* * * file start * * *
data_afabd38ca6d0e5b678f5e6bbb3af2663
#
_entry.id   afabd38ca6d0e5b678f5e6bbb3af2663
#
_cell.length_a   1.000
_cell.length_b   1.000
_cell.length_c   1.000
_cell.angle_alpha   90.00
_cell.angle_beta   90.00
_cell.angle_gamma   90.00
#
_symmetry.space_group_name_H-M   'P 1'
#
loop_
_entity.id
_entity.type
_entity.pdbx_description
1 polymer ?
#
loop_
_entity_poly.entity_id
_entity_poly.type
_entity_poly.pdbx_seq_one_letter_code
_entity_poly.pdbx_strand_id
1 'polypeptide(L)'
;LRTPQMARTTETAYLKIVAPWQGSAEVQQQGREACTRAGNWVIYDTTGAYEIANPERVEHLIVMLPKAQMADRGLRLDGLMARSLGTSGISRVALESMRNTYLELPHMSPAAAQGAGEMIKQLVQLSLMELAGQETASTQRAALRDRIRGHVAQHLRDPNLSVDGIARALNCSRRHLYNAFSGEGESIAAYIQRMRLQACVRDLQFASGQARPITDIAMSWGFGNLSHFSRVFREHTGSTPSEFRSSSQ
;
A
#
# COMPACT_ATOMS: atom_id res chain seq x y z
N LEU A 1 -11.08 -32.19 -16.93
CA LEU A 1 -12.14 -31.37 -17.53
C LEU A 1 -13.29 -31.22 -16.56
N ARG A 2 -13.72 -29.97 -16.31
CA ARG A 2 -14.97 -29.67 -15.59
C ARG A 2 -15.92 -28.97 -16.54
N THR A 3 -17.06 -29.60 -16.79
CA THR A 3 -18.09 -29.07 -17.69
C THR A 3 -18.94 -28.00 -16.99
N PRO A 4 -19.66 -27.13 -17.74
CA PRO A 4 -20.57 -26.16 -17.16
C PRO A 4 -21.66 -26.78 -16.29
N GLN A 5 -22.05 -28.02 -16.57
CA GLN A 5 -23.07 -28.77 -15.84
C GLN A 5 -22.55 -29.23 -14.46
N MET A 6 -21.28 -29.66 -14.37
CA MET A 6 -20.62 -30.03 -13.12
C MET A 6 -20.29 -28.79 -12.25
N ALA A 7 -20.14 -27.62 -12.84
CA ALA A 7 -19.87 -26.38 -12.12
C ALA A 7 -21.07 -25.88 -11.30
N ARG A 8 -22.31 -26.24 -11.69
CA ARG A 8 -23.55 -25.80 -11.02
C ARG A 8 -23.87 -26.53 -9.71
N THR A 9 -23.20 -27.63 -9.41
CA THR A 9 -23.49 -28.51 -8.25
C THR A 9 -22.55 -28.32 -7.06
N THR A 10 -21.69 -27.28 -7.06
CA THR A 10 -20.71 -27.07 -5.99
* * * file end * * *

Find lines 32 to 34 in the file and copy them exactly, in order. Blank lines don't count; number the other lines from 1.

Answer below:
CA LEU A 1 -12.14 -31.37 -17.53
C LEU A 1 -13.29 -31.22 -16.56
N ARG A 2 -13.72 -29.97 -16.31